Meanwhile, Zimbabwe was also reported to be a customer of Circles, a surveillance firm that reportedly exploits weaknesses in the global mobile phone system to snoop on calls, texts, and the location of phones around the globe.

Zimbabwe was also reported to be one of the seven countries in Africa using Israeli cyberespionage tools.

Meanwhile, there is a chance that this cyber team could be using automated technology to undertake the monitoring.

This, therefore, means there is real-time aggregation, organisation, and analysis of large amounts of metadata and content.

Such levels of data collection, processing, transmission and storage should not be allowed to be undertaken in the absence of a data protection framework and more so an enabling law that authorises such monitoring.

In that regard, MISA Zimbabwe once again calls for transparency and accountability in the acquisition and deployment of surveillance tools. Any form of surveillance in Zimbabwe should be for a legitimate purpose and proportionate to the objective it serves.

Engaging in random mass surveillance is an infringement on the right to privacy of communications and the freedom of expression of Zimbabwean citizens.

If, for instance, this surveillance is for purposes of law enforcement, then there should be specific perpetrators that will be monitored instead of surveilling millions of users.

The government, through law enforcement authorities, should have reasonable suspicion that an offence is going to be committed or that an offence has been committed.

Government intrusion in public spaces such as social media platforms, promotes self-censorship, undermines the due process,  and above all, infringes on fundamental rights, and should thus not be tolerated.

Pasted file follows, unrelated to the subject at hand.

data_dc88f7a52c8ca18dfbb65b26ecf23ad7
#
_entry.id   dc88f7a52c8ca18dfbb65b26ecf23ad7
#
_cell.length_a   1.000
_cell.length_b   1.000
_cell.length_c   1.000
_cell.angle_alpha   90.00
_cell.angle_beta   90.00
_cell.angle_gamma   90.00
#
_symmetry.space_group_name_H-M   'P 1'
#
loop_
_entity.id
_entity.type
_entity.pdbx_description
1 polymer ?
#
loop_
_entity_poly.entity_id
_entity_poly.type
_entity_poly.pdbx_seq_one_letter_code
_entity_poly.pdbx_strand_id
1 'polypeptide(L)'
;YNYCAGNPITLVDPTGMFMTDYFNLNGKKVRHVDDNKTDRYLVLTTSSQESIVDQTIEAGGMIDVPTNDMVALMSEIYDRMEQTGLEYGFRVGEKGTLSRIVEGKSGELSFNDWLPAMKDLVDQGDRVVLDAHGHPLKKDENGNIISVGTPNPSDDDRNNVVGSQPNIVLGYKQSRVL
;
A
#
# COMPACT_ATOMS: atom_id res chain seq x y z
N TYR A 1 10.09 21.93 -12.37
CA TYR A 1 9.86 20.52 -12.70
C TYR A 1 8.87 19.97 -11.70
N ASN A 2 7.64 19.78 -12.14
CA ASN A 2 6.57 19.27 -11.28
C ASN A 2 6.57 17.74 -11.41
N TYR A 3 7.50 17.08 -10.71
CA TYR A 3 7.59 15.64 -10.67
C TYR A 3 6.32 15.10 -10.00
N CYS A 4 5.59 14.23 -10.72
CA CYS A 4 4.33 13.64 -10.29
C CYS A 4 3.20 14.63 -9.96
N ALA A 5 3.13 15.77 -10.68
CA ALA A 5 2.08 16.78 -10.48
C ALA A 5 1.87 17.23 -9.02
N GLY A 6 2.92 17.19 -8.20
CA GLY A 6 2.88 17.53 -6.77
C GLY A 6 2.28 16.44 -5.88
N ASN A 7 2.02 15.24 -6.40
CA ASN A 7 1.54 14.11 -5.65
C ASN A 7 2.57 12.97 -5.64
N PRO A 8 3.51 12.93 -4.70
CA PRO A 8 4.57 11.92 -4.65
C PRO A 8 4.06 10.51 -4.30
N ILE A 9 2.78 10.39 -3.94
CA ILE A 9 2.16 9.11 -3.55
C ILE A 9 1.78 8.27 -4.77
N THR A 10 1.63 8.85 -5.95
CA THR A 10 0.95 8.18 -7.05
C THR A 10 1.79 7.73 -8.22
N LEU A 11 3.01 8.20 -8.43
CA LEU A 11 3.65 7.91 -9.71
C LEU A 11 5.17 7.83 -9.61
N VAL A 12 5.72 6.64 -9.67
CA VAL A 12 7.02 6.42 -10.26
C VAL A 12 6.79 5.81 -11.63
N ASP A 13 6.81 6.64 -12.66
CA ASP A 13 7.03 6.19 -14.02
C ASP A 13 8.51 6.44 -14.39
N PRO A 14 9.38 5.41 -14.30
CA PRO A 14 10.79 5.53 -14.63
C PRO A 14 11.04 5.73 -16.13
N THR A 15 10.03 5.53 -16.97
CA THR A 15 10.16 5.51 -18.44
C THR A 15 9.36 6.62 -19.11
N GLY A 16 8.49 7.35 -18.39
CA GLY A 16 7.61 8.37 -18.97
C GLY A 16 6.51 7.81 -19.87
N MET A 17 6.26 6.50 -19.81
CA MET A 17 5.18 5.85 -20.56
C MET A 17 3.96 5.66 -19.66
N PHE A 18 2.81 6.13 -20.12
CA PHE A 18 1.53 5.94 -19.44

It is critical to recognise that the right to privacy is an enabling right.

Where the right to privacy is guaranteed, citizens feel more at ease to exercise other rights, such as freedom of expression, access to information,  right to health care, freedom of association and assembly, among others.

Principle 41 of the Declaration of Principles on Freedom of Expression and Access to Information in Africa, provides as follows:

  1. States shall not engage in or condone acts of indiscriminate and untargeted collection, storage, analysis or sharing of a person’s communications.
  2. States shall only engage in targeted communication surveillance that is authorised by law, that conforms to international human rights law and standards, and that is premised on specific and reasonable suspicion that a serious crime has been or is being carried out or for any other legitimate aim.
  3. States shall ensure that any law authorising targeted communication surveillance provides adequate safeguards for the right to privacy, including:
  4. the prior authorisation of an independent and impartial judicial authority;
  5. due process safeguards;
  6. specific limitation on the time, manner, place and scope of the surveillance;
  7. notification of the decision authorising surveillance within a reasonable time of the conclusion of such surveillance;
  8. proactive transparency on the nature and scope of its use; and
  9. effective monitoring and regular review by an independent oversight mechanism.

MISA Zimbabwe, therefore, reiterates its earlier calls for the government to adhere to international standards and practices pertaining to issues of data protection and privacy.

About MISA

The Media Institute of Southern Africa (MISA) was founded in 1992. Its work focuses on promoting, and advocating for, the unhindered enjoyment of freedom of expression, access to information and a free, independent, diverse and pluralistic media.